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Legal firm warns BA over sacking strikers

A London legal firm has warned British Airways that it could face a legal challenge if it dismisses workers engaged in industrial action.

Freshfields Bruckhaus Deringer, which is the official legal services provider to the London Olympics, believes that a striker’s legal protection from dismissal in a prolonged dispute is untested, but could cause problems for the airline.

Nick Squire, employment, pensions and benefits partner at Freshfields Bruckhaus Deringer, said: "BA has hinted it might dismiss strikers engaged in any further strike action arising from the continuing dispute.

"This raises a complex legal issue. Under strike legislation, striking workers enjoy a range of protections against dismissal. However, those protections diminish over time (in particular, after 12 weeks a dismissal may no longer be automatically unfair). Where there is an ongoing underlying dispute the question therefore arises whether the 12- week protected period can start to run again if there is a fresh strike ballot."

He added that the legal provisions in this area were complex and have not been fully tested in court.

"In practice, the proper characterisation of the 'new' dispute is likely to be a key consideration. If a court were to conclude that the subject-matter of the dispute is on all fours with the 'original' dispute, one suspects the court would decide that the protected period should not be permitted to start running again where it also determines that the principal purpose of a fresh ballot is to try to give employees extended protection.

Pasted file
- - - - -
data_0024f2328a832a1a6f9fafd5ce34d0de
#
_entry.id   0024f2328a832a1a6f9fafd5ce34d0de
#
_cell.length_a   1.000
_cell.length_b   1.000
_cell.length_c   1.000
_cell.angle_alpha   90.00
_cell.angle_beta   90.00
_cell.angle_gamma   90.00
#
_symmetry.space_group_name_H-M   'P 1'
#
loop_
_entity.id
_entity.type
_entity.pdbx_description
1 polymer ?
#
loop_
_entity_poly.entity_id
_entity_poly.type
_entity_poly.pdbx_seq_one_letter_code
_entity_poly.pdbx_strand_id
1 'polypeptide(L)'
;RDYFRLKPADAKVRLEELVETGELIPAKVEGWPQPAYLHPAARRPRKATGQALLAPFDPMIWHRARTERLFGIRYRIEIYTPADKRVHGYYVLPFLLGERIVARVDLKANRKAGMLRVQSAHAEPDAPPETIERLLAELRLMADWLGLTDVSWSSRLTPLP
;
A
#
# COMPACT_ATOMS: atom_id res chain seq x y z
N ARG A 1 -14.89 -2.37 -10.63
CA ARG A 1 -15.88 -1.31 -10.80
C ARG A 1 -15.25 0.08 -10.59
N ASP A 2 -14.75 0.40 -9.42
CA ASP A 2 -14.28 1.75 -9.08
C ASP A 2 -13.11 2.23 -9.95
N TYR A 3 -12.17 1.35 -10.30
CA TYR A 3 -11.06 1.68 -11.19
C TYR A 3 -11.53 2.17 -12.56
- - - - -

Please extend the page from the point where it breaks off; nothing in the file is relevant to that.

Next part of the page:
"Equally, however, there must be a point in time at which a further strike on essentially the same issue would properly be regarded as a new dispute and one in relation to which the statutory protection against dismissal starts to run again. The $64,000 question is when that point is reached, but the mere holding of a new ballot may not be sufficient. In any event, any employer wishing to dismiss employees in connection with industrial action needs to take great care to avoid liability."

British Airways has been in dispute with staff over changes to working conditions since 2009.